From client meetings to boardrooms
It almost makes me weep to see so many high-flying execs painfully stressed about important events. Offices around the world would be much happier places if senior personnel recognised that this overwhelming anxiety is unnecessary. Work would become more productive without endless hours spent on something which probably needs a fraction of the time.
In the days and even weeks leading up to an Event (always with a capital E) over-anxious executives can barely think about anything else. Their sleep suffers, their muscles contract with unreleasable tension, their worry levels shoot through the roof. It doesn’t matter whether they are preparing for a board meeting, a media interview or a keynote speech: the discomfort is the same. It can be incapacitating.
The main fear is forgetting what you’re going to say or giving the impression that you’re not up to the job.
If you are light-skinned it is easy to give the game away by blushing beetroot red. (Of course women can always put this down to hormones, but no-one wants to do that in front of senior colleagues or clients.)
You might have the tendency to shake, sweat, go pale, develop a dry mouth, tremble vocally and/or lose your train of thought. In this last case, the ‘forgetting’ worry becomes a self-fulfilling prophecy and the likelihood of appearing incapable increases exponentially.
With communication stress so incredibly widespread, I’m in the very privileged position of hearing about it from some of the most senior personnel in the business world. I’m also in the very lucky position of being able to help.
The elephant in the room
Communication stress is an enormous elephant in the room on many occasions, and most of the time it is completely invisible. So while you might be swallowing hard at the thought of the contribution you’re about to make to that significant meeting or what you’re going to tell the audience of VIPs who’ve flown in from far-flung countries, you can be pretty sure that at least one other person in the near vicinity is struggling with the same feelings of impending doom.
There are some very real, biological reasons why your brain switches off at moments of great stress. At times of great danger it is evolutionarily advantageous for you not to focus on intellectual activities. It’s more important to get the hell out of there when your life is at risk, rather than sit quietly and weigh up the philosophical advantages versus disadvantages of the situation. But let’s be honest – a business communication is hardly going to kill you.
Communication stress: a hidden health issue
I have the utmost sympathy for anyone who suffers from communication stress, but I am also frustrated on their behalf, as this doesn’t need to be an issue. If more people spoke out about it, more people would get the support they need.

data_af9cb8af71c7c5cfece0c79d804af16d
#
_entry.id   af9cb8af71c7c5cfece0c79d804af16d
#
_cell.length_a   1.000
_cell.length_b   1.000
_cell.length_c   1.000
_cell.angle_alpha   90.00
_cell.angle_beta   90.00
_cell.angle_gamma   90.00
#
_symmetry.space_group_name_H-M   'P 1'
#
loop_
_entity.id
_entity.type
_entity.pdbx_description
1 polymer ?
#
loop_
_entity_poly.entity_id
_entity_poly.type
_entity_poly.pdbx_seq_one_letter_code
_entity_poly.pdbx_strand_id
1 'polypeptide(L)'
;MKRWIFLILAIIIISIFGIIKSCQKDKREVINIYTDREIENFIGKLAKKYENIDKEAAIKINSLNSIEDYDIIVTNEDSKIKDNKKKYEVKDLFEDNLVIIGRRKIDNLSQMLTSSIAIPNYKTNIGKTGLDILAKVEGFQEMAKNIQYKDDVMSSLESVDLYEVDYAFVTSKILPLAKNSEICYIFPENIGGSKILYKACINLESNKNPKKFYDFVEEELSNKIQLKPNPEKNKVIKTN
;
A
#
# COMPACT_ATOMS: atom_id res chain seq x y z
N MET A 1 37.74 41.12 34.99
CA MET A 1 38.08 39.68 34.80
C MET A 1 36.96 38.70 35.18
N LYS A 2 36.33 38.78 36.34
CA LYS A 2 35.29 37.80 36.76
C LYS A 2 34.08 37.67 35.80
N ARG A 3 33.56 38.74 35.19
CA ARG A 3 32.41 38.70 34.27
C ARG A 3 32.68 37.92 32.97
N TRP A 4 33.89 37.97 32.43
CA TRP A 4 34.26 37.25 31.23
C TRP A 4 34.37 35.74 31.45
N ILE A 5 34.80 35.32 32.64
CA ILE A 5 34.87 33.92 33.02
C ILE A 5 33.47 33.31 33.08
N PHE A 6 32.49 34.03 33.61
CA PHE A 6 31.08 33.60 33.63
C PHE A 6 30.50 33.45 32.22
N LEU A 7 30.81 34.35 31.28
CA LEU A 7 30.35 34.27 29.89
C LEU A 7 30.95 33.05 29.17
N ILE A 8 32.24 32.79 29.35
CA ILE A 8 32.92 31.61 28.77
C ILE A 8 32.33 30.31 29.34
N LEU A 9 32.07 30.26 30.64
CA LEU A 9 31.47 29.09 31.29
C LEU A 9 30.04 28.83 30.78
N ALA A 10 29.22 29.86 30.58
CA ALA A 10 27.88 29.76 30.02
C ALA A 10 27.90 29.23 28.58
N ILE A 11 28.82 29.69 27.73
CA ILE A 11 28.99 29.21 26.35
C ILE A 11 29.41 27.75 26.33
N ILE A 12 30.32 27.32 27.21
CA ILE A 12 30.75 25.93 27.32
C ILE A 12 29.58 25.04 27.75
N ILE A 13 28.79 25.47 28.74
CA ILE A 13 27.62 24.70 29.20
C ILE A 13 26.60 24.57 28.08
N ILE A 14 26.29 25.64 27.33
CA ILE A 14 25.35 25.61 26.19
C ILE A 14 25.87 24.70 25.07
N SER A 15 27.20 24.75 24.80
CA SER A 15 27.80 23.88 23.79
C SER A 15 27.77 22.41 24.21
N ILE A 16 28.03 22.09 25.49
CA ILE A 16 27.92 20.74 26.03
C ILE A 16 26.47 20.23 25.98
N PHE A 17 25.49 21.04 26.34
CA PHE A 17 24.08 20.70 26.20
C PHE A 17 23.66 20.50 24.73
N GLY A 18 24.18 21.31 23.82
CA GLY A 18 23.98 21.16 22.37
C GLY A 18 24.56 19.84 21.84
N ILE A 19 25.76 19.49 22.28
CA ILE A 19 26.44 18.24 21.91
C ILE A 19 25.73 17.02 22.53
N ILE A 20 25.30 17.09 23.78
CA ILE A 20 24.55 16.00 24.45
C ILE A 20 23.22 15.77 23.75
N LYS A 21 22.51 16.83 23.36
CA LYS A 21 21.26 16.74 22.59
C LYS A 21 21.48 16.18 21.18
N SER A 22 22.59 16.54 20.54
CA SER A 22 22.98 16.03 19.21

It’s a crying shame that senior people feel they have to be so secretive about their issues with communication, particularly as this can affect their health, working relationships and professional progress.
I believe that communication stress should be medically recognised as a health issue. It should be considered on a par with issues like depression: widely discussed, with sufferers treated compassionately in the workplace and help available on demand.
However, while people with depression were once stigmatised, communication stress is so covertly hidden that no stigma has ever grown up about it. There’s not even a little green shoot of a stigma. It’s still very much underground and from what I can tell, it’s likely to stay there.
Overcoming communication stress
A very savvy US President once told America that the only thing we have to fear is fear itself. Franklin D Roosevelt was well ahead of his time in understanding the problems we cause ourselves and voicing them so eloquently.
The good news for secret sufferers is that the stress, worry and fear surrounding work-related communication is eminently surmountable. As I tell my senior clients, much of it is about knowing how to communicate effectively.
That means knowing how to frame a message effectively to get the optimum reception from your target audience. It means knowing how to deliver that message well. And it means understanding your body well enough to control your physicality and take charge of the event (which now has just a little ‘e’).
This is all certainly possible. I’ve helped many, many people to wipe out their communication stress entirely – sometimes very quickly. If you’d like to know more, please get in touch. I’m on a mission to crush communication stress in the boardrooms of Britain and beyond, and I’d love to help you stamp out your concerns and find your communication spark so you can shine on every occasion.